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Make

I love that students can follow steps, apply information, make observations, and make adjustments using Make. There is such a variety of projects that anyone can find something that interests them. These projects peak the students natural curiosity about how things work. Students create, evaluate and use critical thinking skill while using Make. This is something that would be a great asset to any classroom!
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This site has an amazing amount of information for design and building projects.

This site has an amazing amount of links for design and building projects. It is also a great resource for 3D printing ideas.
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Great source for the stories behind the creation of some impressive DIY STEAM projects.

While MAKE doesn't have the diversity of projects that you can find on Instructables, it does have something the other DIY site lacks: stories. This site includes personal stories that tell you about the person that created the project, and the motivation that they had for making their project in the first place. Whether it be something with real practical purpose, or just something made for whimsical reasons, the story itself draws in a different type of engagement from students. After reading some of the stories, it isn't hard to have students analyze the write-ups to begin discovering potential writing techniques that "hook" readers into a non-fiction article. If you run a STEAM program in your school, or do anything with the Maker Movement, then MAKE magazine *has* to be in your library's subscription list. This website serves as the perfect compliment to that magazine, especially since many of the projects from the magazine link to the website where there are more detailed instructions, photos and videos. You can even find links to their MakerEd store when supplies for some of the projects, or even complete kits, can be found. Like most other DIY websites, you aren't going to find lesson plans for classroom use. You will, however, find step-by-step instructions, a creative and supportive community of collaborators, and inspiration for amazing new things.
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Great tutorials to inspire minds of all ages

I first learned about Make from their magazine and I am a huge fan of their collection of works. Initially I was researching arduino based projects for small scale robotics (I built a D.I.Y. camera slider to help me create automated time lapse videos) and uncovered a wealth of interesting science related subjects. They offer great tutorials on projects that excite students, parents, and faculty. I find that students will browse the site in their free time and come up with their own ideas for independent projects. Students love to be able to apply a lesson to a hands on build of something that is just plain cool.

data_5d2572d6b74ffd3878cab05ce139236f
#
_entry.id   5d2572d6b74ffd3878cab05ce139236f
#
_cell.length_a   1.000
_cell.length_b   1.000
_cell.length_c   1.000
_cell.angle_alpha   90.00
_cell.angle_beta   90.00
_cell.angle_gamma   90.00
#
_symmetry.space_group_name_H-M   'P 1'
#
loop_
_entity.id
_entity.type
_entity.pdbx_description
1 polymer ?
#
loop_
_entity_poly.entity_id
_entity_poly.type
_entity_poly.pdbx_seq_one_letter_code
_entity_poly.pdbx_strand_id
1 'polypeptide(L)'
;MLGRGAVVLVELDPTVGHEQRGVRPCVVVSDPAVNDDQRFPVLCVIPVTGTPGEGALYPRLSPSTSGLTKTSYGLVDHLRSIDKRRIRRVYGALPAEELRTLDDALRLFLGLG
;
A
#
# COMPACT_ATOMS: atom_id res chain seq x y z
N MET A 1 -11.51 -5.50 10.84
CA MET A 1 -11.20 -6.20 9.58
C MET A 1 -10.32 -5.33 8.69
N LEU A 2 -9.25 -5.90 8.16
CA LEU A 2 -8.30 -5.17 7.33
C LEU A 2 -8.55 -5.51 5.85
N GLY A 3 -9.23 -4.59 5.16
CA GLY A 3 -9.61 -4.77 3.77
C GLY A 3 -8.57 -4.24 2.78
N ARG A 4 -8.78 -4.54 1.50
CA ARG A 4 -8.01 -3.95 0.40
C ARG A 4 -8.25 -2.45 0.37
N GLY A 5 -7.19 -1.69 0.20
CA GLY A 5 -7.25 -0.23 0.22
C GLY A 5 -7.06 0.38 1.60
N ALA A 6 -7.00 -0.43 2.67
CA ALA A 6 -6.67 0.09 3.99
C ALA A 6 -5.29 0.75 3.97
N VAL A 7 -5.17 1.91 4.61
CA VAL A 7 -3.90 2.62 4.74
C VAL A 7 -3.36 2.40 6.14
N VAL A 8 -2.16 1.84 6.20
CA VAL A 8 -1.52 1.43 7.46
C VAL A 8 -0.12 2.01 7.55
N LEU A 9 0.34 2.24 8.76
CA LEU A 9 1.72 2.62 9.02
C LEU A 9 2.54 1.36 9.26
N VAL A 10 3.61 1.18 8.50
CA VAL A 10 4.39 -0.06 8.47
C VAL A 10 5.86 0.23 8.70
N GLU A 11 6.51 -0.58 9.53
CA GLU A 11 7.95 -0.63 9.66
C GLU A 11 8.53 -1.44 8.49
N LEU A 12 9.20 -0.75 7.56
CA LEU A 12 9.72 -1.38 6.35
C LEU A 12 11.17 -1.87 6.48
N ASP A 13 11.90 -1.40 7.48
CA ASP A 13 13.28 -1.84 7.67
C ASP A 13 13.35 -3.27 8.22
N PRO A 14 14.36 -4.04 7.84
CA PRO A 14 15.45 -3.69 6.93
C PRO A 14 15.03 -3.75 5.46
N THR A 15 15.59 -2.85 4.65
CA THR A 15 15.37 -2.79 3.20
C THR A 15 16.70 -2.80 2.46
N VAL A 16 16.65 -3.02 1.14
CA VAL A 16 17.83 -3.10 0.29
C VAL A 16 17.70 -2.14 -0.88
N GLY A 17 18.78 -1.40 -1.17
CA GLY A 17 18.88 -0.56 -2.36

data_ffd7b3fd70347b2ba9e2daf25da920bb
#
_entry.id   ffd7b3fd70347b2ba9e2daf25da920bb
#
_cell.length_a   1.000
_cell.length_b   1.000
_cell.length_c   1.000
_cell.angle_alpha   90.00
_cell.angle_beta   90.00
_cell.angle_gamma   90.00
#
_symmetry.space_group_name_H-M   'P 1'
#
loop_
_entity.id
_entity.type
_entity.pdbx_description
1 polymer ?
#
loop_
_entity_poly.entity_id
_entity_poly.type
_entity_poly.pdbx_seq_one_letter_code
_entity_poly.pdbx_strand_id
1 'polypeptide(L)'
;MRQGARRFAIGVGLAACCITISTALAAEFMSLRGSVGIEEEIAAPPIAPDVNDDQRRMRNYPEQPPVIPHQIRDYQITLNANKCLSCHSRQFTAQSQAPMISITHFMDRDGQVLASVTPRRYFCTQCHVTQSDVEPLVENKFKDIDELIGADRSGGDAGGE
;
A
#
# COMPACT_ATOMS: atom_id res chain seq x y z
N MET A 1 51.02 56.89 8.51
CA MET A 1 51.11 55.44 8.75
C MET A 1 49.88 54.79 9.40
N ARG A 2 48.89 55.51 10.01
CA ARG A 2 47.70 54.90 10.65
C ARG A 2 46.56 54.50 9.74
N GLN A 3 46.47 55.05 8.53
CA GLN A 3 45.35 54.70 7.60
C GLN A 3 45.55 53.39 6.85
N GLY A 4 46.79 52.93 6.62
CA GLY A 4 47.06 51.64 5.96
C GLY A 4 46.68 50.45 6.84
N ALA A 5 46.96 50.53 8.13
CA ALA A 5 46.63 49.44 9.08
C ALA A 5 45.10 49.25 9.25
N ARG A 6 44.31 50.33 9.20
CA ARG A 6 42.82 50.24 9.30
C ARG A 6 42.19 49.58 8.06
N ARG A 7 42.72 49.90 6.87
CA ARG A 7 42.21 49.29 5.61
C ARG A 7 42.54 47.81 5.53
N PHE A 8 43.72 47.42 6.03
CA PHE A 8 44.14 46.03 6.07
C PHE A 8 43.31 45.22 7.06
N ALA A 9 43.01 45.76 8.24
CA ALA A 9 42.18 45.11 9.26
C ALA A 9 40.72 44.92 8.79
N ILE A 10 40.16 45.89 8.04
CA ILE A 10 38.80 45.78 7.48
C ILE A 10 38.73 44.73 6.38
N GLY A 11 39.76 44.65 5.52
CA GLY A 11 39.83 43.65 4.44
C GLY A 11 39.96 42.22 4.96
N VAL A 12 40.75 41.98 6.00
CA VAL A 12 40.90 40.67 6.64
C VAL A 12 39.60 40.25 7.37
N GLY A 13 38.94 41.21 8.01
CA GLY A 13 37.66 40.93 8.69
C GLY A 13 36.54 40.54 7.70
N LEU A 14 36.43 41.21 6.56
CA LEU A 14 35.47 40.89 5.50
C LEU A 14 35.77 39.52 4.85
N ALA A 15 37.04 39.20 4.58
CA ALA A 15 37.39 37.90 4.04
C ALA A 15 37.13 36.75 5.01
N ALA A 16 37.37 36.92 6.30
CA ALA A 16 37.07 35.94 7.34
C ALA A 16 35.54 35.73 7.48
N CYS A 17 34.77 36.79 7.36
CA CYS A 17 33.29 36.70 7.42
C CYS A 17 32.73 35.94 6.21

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Awesome projects and inspiration

Beautiful and inspiring projects abound on this website. Unfortunately, many are too complex or expensive to make in my setting (middle school lunch period once a week). I like the breadth and depth of projects available - from engineering to crafting, this site covers it all! I do not like how complex many of the projects are. It would be helpful to rate the projects based on difficulty and expense and then be able to search using those criteria. The crafting section is currently light on projects - I would like to see more, especially more simple projects that are easy for kids to do.
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A supplemental website to an awesome magazine

This review is for the Make website and not to be confused with the Make magazine. I highly recommend Make, the magazine. I'm not as enthusiastic about Make the website. It has ads. It has stub, teaser articles that give you a taste and tell you to get the magazine to read the entire story. There is good content. And the Kids & Family section seems particularly useful. However, all of the content is tech-heavy and not at all intended for technophobes. If you teach STEM, this could be a good resource. I recommend it with certain reservations.
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